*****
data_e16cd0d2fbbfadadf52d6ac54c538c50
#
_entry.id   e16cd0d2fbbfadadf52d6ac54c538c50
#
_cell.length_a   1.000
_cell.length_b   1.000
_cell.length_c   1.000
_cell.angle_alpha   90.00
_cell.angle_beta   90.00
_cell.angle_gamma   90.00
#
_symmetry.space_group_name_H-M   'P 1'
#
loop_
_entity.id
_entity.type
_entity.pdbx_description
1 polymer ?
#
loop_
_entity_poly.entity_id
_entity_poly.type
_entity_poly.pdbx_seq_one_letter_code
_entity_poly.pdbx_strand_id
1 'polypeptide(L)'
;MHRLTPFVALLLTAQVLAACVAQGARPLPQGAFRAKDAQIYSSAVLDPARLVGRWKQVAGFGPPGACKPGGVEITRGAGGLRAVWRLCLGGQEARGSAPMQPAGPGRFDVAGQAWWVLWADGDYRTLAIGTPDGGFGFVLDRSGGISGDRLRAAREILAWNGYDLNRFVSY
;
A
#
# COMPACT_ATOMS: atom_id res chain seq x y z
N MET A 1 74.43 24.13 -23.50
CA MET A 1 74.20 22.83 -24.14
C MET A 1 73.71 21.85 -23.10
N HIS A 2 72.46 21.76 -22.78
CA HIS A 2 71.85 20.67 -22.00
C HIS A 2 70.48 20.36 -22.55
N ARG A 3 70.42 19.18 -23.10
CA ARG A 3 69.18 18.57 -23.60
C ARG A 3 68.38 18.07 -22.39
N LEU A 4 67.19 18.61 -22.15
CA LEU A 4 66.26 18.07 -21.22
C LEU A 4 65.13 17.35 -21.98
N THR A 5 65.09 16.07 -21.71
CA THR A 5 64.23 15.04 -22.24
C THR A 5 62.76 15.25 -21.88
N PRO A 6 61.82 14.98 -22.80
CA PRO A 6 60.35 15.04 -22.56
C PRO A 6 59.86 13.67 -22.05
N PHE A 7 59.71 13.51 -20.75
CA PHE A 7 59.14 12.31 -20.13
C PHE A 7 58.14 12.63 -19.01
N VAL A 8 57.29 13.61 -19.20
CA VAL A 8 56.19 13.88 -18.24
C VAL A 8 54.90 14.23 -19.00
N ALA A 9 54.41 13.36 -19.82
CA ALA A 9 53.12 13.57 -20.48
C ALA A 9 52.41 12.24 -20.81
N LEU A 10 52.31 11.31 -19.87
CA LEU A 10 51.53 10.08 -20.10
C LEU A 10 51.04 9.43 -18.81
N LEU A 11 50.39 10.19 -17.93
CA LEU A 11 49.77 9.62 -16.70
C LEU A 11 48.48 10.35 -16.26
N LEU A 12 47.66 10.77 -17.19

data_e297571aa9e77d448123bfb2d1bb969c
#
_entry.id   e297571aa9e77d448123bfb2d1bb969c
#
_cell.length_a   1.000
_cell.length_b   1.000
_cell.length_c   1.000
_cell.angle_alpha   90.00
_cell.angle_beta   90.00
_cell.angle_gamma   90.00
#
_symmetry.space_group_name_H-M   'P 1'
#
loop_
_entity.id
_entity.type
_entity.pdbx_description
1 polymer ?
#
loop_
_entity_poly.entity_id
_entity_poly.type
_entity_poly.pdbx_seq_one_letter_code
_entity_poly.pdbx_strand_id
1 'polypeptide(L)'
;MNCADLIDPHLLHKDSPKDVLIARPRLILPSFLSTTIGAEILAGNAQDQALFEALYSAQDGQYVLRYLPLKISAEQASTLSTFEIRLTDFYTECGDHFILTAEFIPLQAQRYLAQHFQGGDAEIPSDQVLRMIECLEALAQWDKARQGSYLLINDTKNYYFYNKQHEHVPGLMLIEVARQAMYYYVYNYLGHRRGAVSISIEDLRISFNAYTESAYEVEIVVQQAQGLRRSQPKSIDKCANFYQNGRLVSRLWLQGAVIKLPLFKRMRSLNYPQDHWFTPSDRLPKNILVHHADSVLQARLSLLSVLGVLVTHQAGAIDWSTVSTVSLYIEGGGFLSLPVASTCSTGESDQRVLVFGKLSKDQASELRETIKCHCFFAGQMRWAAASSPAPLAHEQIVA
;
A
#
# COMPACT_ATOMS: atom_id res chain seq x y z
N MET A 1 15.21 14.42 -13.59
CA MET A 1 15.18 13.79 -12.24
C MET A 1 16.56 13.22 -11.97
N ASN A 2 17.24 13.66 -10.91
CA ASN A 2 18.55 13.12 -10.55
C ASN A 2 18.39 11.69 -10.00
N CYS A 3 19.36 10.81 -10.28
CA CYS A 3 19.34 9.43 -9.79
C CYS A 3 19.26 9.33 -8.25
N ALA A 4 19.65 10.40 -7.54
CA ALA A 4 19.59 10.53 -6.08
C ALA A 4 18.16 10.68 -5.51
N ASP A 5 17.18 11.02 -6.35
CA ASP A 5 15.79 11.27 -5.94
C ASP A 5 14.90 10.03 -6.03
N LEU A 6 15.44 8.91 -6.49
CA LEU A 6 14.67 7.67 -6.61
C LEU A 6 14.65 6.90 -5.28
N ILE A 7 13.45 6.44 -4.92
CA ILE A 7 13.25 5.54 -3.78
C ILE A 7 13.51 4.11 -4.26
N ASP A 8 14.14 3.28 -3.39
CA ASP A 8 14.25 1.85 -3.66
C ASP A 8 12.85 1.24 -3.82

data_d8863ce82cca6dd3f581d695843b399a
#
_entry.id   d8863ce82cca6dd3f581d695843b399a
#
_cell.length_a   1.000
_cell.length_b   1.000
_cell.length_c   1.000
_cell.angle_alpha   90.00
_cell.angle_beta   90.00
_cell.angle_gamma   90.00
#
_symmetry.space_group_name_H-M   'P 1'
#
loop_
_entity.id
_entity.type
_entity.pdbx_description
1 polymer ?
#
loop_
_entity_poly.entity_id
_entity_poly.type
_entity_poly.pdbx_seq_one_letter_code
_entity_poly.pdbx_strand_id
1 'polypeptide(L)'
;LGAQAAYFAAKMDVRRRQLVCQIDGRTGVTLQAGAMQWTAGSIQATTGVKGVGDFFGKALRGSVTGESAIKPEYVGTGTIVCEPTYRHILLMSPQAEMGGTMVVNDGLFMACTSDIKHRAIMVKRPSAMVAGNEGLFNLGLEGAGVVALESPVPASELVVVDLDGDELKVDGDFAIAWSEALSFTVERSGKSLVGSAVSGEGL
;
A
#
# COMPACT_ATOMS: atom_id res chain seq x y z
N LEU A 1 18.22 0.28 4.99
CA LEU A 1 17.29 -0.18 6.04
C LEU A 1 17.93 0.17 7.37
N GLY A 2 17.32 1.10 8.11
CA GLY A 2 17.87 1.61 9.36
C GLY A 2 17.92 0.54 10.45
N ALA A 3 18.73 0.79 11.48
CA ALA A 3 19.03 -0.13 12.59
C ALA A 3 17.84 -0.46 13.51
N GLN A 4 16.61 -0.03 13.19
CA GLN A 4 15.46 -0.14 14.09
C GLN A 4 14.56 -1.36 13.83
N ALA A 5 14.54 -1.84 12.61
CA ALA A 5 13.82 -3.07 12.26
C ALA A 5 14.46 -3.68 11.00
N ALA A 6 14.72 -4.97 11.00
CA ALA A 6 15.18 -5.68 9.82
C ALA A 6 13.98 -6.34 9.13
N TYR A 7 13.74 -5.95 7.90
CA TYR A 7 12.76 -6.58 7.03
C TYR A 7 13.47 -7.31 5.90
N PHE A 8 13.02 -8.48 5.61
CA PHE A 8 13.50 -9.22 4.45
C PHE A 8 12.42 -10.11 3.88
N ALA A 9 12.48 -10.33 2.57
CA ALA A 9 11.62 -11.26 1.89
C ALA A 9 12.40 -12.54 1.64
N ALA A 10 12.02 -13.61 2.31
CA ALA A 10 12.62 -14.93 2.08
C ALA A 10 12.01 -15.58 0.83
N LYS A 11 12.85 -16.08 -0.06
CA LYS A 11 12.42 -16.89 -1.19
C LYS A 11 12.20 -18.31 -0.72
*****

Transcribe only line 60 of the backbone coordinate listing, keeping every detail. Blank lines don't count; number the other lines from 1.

C LEU A 10 51.04 9.43 -18.81